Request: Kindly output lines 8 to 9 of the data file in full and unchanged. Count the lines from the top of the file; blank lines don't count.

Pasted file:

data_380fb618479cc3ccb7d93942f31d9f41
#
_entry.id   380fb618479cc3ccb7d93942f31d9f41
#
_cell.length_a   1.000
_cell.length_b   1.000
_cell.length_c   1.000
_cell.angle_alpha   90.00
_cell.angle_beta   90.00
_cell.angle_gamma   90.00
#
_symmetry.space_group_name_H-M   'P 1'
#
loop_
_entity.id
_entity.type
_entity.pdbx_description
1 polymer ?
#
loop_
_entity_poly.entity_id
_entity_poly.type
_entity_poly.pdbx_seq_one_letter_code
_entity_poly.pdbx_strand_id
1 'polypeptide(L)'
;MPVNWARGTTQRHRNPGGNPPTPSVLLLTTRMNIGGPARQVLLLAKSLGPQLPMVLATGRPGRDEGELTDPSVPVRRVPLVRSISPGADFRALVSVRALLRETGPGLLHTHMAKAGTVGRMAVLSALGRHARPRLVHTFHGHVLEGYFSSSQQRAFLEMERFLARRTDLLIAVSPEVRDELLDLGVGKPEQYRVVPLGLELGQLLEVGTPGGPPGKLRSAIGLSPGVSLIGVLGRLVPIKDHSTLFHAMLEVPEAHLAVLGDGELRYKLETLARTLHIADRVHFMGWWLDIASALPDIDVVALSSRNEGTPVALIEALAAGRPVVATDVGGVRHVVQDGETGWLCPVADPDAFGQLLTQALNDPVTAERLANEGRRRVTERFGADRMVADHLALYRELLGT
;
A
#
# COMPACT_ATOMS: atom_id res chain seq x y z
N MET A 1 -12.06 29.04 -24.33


_cell.angle_alpha   90.00
_cell.angle_beta   90.00